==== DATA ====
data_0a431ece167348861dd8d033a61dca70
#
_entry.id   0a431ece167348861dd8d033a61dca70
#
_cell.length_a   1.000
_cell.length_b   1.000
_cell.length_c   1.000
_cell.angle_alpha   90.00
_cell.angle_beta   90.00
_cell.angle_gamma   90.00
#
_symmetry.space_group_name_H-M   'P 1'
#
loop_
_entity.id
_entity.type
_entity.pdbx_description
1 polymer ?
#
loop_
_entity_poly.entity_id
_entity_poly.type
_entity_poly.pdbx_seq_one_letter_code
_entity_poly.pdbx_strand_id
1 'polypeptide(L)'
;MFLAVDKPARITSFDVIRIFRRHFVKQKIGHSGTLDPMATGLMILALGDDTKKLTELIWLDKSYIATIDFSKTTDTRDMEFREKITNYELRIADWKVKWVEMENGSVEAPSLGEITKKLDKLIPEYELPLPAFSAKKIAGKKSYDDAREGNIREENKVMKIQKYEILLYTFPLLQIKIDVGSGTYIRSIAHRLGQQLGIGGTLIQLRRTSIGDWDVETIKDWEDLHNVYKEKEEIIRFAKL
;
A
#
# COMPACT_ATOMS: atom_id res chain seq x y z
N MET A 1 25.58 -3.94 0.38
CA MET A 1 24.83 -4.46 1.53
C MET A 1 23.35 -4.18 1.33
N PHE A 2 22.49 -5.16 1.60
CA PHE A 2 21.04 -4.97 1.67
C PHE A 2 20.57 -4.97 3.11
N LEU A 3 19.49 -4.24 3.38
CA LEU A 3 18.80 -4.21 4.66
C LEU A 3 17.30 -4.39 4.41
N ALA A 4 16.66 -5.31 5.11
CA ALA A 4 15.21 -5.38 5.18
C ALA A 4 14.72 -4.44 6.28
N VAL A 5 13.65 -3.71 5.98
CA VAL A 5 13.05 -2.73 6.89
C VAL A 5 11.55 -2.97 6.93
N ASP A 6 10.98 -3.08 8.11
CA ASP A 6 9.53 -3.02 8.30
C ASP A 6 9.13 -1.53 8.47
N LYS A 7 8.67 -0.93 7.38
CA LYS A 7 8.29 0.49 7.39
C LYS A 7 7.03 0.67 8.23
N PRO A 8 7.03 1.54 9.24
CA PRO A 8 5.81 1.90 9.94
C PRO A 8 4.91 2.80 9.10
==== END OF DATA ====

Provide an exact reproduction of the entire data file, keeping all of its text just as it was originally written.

data_0a431ece167348861dd8d033a61dca70
#
_entry.id   0a431ece167348861dd8d033a61dca70
#
_cell.length_a   1.000
_cell.length_b   1.000
_cell.length_c   1.000
_cell.angle_alpha   90.00
_cell.angle_beta   90.00
_cell.angle_gamma   90.00
#
_symmetry.space_group_name_H-M   'P 1'
#
loop_
_entity.id
_entity.type
_entity.pdbx_description
1 polymer ?
#
loop_
_entity_poly.entity_id
_entity_poly.type
_entity_poly.pdbx_seq_one_letter_code
_entity_poly.pdbx_strand_id
1 'polypeptide(L)'
;MFLAVDKPARITSFDVIRIFRRHFVKQKIGHSGTLDPMATGLMILALGDDTKKLTELIWLDKSYIATIDFSKTTDTRDMEFREKITNYELRIADWKVKWVEMENGSVEAPSLGEITKKLDKLIPEYELPLPAFSAKKIAGKKSYDDAREGNIREENKVMKIQKYEILLYTFPLLQIKIDVGSGTYIRSIAHRLGQQLGIGGTLIQLRRTSIGDWDVETIKDWEDLHNVYKEKEEIIRFAKL
;
A
#
# COMPACT_ATOMS: atom_id res chain seq x y z
N MET A 1 25.58 -3.94 0.38
CA MET A 1 24.83 -4.46 1.53
C MET A 1 23.35 -4.18 1.33
N PHE A 2 22.49 -5.16 1.60
CA PHE A 2 21.04 -4.97 1.67
C PHE A 2 20.57 -4.97 3.11
N LEU A 3 19.49 -4.24 3.38
CA LEU A 3 18.80 -4.21 4.66
C LEU A 3 17.30 -4.39 4.41
N ALA A 4 16.66 -5.31 5.11
CA ALA A 4 15.21 -5.38 5.18
C ALA A 4 14.72 -4.44 6.28
N VAL A 5 13.65 -3.71 5.98
CA VAL A 5 13.05 -2.73 6.89
C VAL A 5 11.55 -2.97 6.93
N ASP A 6 10.98 -3.08 8.11
CA ASP A 6 9.53 -3.02 8.30
C ASP A 6 9.13 -1.53 8.47
N LYS A 7 8.67 -0.93 7.38
CA LYS A 7 8.29 0.49 7.39
C LYS A 7 7.03 0.67 8.23
N PRO A 8 7.03 1.54 9.24
CA PRO A 8 5.81 1.90 9.94
C PRO A 8 4.91 2.80 9.10